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Filtering by Tag: MLS

Valuing The MLS SuperDraft

Ford Bohrmann

The draft can be a valuable tool to build a successful club in MLS. When expansion teams come into the league they are automatically given the top draft picks. The list of players that entered MLS through the draft is telling. Some of the top goal scorers: Clint Dempsey, Taylor Twellman, Edson Buddle, Brian Ching. Some of the players with the most minutes: Nick Rimando, Brad Davis, Nick Garcia, Brian Carroll. The list goes on.


Some of these players I’ve mentioned were top picks. Brian Carroll was selected 2nd overall in 2000. Taylor Twellman was selected 2nd overall in 2000. Some of the top players who were chosen in the draft were selected in the later rounds, but went on to very successful careers. Chris Rolfe was selected 29th overall. Davy Arnaud was selected 57th overall and scored 54 goals in his career.

On the flip side, there are a number of notable draft busts. Nikolas Besagno was selected 1st overall in 2005 and went on to play in only 8 games. Joseph Ngwenya went 3rd overall in 2004 to Salt Lake and scored 18 goals in his career, while Salt Lake passed over Clint Dempsey, Clarence Goodson and Michael Bradley.

This post aims to provide some context around the value of draft positions. This can be helpful for determining a fair trade (“Should I trade up to a higher selection?”) or looking at how clubs have performed in their draft selections (apparently the Rapids have done a pretty crappy job overall).

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Does More Possession=More Wins in the MLS?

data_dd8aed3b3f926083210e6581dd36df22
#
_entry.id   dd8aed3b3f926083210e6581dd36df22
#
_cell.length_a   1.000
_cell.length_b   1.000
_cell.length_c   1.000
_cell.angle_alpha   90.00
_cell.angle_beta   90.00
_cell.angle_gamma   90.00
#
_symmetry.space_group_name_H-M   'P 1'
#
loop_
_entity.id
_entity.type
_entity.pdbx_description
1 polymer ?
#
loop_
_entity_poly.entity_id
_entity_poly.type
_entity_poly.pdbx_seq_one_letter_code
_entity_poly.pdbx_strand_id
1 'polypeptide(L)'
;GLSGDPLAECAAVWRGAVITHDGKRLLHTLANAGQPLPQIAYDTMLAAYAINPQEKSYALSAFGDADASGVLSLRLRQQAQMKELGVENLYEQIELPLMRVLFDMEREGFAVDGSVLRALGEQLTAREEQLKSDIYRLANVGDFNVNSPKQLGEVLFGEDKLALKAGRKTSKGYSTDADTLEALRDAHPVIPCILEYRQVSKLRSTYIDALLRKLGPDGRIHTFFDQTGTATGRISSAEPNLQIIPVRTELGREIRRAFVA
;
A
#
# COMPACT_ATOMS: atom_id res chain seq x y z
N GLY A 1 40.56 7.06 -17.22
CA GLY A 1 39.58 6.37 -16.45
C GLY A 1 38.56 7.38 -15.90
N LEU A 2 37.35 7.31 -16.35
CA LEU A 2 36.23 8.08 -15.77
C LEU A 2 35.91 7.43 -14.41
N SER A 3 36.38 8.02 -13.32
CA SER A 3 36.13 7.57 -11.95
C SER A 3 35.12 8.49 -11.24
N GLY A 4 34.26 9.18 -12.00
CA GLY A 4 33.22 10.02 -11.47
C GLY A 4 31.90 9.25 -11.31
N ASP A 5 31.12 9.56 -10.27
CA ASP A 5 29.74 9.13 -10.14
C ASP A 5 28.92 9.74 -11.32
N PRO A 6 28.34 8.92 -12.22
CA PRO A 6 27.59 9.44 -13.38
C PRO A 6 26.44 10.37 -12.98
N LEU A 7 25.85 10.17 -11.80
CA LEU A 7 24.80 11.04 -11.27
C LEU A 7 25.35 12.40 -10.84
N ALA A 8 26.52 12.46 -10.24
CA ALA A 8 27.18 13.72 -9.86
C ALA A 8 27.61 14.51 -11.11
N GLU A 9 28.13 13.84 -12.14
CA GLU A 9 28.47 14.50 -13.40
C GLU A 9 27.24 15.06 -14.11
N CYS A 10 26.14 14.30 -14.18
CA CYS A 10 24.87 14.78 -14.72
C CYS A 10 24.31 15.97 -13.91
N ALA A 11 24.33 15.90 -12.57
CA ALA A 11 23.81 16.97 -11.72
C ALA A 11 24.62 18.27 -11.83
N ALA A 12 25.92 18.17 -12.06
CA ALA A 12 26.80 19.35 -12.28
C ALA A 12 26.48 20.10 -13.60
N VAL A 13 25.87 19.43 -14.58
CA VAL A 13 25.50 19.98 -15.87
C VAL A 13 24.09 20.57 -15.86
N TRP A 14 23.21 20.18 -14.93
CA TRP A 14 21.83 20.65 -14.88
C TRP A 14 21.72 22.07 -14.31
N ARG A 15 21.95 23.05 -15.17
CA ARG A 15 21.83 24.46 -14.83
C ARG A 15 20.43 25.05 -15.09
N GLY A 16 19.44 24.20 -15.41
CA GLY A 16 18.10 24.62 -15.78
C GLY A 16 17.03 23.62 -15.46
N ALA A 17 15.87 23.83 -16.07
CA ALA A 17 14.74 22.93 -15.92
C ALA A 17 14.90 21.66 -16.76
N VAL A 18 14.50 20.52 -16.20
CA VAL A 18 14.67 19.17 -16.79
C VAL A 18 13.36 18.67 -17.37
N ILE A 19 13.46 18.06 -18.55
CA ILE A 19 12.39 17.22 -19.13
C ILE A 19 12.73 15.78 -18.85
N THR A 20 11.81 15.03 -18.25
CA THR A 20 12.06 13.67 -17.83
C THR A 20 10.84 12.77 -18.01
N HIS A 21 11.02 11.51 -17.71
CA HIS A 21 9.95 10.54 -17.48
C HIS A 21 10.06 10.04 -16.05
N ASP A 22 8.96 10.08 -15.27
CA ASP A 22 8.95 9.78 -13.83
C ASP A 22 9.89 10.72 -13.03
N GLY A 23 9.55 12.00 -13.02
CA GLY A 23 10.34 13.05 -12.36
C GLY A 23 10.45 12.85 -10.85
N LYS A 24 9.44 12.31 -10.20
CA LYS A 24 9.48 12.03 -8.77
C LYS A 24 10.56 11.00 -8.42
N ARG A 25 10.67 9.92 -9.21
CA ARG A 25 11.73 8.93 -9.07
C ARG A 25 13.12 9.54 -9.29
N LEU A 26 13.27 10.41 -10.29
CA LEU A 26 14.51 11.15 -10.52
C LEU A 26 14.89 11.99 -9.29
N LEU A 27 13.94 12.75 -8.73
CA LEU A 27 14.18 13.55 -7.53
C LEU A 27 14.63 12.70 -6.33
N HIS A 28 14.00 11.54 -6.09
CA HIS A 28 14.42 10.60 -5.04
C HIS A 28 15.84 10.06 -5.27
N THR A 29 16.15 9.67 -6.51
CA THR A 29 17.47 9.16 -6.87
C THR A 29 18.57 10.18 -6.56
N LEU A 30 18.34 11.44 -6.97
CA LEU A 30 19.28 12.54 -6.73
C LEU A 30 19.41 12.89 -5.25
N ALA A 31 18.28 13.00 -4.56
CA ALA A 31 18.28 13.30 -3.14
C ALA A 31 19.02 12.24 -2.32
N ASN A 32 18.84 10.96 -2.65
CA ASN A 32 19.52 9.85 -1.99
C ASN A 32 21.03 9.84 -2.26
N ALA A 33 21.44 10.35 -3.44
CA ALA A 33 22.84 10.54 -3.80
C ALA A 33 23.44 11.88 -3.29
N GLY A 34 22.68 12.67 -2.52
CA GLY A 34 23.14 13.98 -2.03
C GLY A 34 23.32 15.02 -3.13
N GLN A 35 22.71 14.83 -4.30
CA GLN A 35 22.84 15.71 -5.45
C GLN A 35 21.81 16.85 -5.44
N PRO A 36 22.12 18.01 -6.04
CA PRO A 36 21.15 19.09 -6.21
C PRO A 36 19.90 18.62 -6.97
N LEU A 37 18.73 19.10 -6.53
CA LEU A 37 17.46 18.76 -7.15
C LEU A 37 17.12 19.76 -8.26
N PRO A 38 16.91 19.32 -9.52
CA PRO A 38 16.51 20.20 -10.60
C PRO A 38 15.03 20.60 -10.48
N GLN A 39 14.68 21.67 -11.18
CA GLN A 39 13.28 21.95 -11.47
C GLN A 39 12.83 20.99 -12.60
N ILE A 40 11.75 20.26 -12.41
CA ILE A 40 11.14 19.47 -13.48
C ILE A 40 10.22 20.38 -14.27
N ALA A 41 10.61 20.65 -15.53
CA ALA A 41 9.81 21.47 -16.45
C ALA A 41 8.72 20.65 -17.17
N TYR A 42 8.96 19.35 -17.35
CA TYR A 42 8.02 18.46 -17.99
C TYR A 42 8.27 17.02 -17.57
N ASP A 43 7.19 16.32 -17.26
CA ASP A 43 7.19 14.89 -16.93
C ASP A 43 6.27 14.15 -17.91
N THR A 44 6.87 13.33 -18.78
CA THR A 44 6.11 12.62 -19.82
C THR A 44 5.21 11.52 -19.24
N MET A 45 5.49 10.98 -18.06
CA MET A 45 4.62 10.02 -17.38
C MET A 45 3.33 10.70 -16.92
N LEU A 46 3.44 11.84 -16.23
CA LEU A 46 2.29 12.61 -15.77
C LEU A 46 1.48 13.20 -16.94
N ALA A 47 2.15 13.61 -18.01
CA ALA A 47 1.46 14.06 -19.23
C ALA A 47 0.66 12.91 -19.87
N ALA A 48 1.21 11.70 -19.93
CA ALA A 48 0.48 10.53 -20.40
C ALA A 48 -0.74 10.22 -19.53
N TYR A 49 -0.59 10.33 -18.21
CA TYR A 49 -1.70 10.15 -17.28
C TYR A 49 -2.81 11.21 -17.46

Ford Bohrmann

In the past couple of blog posts I've looked at two common statistics and shown that they are not as meaningful as most people believe. shots on goal do not predict success very well, and assists favor players on better clubs. In keeping with this theme of misleading statistics in football, I decided to look at possession data. The commonly held notion is that the team that has the ball more (has a possession percent over 50) is more likely to win. This makes sense. A team with the ball more is more likely to score and less likely to concede. But does the data back it up? Does having more possession than your opponent mean you are more likely to win the game? I looked at the possession data from the MLS season so far. What I found goes completely against what most people would think. So far this season in the MLS, the average possession percentage for teams that have won the game is 48.5%. Teams that win actually posses the ball less. This means the average possession percentage for losing teams is 51.5%.

To get even more specific, I broke down the possession data further. Winning home teams average 50.9% possession, and winning away teams average 43.4% possession. On the other side, losing home teams average 56.6% possession and losing away teams average 49.1% possession. The histograms below illustrate these facts. I found that away teams, on average, have a possession percentage of 47.3%, and home teams have a possession percentage of 52.7%.